Stories about: Center for Advanced Intestinal Rehabilitation

Whatever it takes: Fighting for Michael

Michael doesn't let short bowel syndrome keep him from enjoying sports

Michael stood at the top of the hill, staring down at the glittering white snow. The prospect of skiing to the bottom was scary — on previous trips, he’d refused to try, worried that he would fall. But this time was different. He was ready to take a chance. Attempting to balance without using poles, he pushed himself forward and glided through the powder as his family cheered him on. By the end of the day, the 8-year-old had sailed down the slopes five times, all by himself.

The accomplishment was even more meaningful for his parents, Bill and Lisa Smith, who have watched him fight to survive — and thrive — since he was an infant. “He had some issues with spitting up and turning blue and was diagnosed with acid reflux when he was about a month old,” says Bill. “But we had suspicions that something else was wrong.”

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Reena’s story: A bright future with short bowel syndrome

Reena doesn't let short bowel syndrome define her.

She’s just 16, but Reena Zuckerman knows exactly what she wants to be doing in another 10 years. “My dream is to play on the press team in the annual Women’s Congressional Softball Game,” says the aspiring political journalist. Since 2009, the event has pitted members of Congress against the press corps, raising nearly a million dollars for charity. “When I’m not doing schoolwork or watching TV, I’m listening to political podcasts and NPR,” Reena confesses.

It’s an impressive goal, but one that’s no doubt attainable for this driven teen, who’s been pushing herself to defy expectations since she was a baby. Her accomplishments are all the more remarkable considering that she was born with a serious gastrointestinal condition.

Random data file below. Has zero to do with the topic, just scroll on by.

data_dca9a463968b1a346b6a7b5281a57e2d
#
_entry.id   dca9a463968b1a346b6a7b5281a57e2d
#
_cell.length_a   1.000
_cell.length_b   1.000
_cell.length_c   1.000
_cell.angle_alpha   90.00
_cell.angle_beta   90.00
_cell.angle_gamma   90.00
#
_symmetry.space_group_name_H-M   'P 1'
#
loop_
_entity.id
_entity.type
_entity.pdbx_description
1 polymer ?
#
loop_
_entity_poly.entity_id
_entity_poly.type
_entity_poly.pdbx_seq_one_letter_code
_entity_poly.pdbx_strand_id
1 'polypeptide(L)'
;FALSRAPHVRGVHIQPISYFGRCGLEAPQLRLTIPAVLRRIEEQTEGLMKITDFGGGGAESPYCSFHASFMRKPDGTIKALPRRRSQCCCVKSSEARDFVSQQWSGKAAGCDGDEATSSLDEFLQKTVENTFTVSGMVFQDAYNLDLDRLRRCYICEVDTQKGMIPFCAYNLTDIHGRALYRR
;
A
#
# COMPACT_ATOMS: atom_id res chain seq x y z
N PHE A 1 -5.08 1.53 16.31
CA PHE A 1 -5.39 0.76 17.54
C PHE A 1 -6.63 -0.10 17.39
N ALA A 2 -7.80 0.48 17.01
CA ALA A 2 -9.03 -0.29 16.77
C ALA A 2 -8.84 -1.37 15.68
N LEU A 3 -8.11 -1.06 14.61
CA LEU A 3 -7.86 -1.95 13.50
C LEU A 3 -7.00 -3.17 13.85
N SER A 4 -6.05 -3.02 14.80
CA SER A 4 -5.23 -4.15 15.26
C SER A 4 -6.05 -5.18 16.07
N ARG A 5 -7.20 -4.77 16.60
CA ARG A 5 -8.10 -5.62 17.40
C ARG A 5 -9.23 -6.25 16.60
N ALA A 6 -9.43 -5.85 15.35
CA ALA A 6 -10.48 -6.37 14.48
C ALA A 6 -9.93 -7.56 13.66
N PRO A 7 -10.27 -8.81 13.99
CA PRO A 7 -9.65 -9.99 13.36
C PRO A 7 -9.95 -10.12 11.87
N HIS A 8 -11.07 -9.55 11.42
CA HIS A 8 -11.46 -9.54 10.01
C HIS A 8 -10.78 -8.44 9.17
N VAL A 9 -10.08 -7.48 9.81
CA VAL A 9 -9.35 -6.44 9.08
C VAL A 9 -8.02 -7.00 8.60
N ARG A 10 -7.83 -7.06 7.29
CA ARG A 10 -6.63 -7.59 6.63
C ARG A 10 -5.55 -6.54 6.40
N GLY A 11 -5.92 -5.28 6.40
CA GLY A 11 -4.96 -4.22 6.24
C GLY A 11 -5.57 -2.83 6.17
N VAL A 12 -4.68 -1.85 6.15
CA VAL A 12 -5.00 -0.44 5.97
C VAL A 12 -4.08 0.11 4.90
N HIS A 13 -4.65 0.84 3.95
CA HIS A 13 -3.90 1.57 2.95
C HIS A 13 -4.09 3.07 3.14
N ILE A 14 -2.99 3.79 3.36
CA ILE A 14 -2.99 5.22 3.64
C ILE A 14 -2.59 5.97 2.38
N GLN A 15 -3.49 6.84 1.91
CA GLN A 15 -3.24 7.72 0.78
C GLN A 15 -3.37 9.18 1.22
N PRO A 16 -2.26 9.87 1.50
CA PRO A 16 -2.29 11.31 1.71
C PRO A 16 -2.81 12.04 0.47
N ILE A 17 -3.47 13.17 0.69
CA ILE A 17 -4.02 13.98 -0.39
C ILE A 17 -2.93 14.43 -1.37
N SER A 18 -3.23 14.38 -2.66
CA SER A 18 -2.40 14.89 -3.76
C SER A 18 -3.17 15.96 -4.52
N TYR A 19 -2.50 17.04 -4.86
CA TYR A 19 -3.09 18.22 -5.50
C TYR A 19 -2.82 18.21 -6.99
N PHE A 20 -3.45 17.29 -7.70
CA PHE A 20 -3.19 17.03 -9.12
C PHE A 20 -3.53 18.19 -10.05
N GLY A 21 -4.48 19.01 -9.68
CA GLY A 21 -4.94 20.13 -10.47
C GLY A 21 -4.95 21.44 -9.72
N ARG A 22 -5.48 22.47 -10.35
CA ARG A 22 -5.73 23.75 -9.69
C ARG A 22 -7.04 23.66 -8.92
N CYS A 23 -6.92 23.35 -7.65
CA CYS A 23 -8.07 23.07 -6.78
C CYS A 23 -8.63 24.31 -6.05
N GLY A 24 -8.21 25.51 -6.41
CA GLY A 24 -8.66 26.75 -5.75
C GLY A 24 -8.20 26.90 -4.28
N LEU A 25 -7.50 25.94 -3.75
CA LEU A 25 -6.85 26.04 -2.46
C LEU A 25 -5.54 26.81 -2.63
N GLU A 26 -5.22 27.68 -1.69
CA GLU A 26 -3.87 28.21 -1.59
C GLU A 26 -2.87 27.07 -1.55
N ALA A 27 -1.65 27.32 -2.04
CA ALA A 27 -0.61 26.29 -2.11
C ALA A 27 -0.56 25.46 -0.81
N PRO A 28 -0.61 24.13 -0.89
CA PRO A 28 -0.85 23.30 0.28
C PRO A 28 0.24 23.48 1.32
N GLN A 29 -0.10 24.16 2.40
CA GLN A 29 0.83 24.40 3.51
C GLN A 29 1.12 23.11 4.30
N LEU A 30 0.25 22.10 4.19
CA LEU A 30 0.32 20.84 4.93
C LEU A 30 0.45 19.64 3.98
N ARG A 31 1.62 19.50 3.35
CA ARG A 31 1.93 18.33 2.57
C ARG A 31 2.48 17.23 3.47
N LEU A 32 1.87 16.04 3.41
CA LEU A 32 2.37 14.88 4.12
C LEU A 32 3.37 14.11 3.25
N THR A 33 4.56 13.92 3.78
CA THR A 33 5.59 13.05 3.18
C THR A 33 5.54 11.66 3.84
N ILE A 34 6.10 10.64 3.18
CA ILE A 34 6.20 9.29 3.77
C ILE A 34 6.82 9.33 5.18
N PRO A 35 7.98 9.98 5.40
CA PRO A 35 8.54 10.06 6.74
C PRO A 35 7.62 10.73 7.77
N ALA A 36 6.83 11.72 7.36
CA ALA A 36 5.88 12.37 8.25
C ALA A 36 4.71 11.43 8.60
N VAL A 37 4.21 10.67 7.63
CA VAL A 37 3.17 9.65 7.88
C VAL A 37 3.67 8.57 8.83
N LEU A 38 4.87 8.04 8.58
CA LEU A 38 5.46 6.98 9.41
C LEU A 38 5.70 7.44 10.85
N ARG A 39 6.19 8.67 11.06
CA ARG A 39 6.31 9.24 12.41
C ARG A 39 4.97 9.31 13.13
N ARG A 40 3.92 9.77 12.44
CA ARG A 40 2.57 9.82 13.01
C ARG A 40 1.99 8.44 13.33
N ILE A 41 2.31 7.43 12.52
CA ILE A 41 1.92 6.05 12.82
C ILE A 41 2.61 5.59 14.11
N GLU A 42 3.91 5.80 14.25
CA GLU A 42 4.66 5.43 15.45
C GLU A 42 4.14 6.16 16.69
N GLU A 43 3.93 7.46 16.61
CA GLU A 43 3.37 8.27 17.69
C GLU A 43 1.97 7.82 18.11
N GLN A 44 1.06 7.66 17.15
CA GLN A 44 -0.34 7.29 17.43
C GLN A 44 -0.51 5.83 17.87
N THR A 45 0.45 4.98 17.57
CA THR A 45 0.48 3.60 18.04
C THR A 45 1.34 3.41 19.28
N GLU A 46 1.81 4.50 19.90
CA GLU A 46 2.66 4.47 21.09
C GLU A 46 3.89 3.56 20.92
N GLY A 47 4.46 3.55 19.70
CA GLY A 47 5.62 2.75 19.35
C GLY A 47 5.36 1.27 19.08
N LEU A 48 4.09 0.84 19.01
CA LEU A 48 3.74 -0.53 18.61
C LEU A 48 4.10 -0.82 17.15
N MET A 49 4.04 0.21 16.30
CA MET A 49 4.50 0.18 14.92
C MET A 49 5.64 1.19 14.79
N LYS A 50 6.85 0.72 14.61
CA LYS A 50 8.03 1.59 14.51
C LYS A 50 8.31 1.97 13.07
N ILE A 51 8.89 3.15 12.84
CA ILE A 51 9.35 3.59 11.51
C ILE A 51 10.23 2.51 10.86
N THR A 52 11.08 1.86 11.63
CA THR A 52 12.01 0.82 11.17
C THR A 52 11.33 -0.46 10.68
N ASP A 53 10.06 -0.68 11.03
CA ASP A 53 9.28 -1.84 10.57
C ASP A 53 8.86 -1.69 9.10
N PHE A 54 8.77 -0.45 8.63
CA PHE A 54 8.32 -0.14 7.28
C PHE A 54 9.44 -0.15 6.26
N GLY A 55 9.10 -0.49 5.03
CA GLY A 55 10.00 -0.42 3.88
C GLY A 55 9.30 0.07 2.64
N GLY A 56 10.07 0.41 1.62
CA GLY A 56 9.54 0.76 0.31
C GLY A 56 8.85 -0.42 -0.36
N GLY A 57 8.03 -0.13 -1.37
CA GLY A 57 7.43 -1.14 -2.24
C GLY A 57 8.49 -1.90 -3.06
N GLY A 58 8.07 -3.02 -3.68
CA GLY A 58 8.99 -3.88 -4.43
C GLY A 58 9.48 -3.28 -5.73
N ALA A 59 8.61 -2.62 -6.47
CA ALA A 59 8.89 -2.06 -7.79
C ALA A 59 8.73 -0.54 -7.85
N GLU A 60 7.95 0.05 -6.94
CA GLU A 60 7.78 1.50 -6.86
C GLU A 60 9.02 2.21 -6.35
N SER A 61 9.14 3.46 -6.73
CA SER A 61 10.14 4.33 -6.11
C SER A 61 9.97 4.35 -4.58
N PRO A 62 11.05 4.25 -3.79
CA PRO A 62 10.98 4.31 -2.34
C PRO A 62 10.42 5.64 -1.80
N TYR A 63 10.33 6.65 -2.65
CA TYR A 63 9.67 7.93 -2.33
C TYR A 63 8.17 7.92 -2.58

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Fighting for the next family: Mom’s experience inspires nutrition support guidelines

Michelle fought to ensure that her twins receive the nutrition support they need at school for short bowel syndrome.

As Michelle Marti watched her twin sons, Nicholas and Max, run around the playground, she worried. To a stranger — like the representative of their local school’s Planning and Placement Team (PPT), there to evaluate the boys’ eligibility for special needs services in kindergarten — they looked like any other kids having fun. But their playfulness masked a serious illness: short bowel syndrome, the result of a condition called Hirschsprung’s disease. “They look healthy on the outside because all of their medical differences are under their clothes,” admits Michelle.

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Advocating for Bridget: Coping with Hirschsprung’s disease

Hirschsprung's disease

On June 20, Bridget Landry celebrated a very special day with a hearty steak dinner. But it wasn’t her birthday. Instead, the 10-year-old and her family were marking the sixth anniversary of the day her ostomy bag was removed. As she enjoyed her meal, her parents, Carl and Laura, marveled at just how far their daughter had come. “For her first birthday, she couldn’t even take a bite of cake,” remembers Carl.

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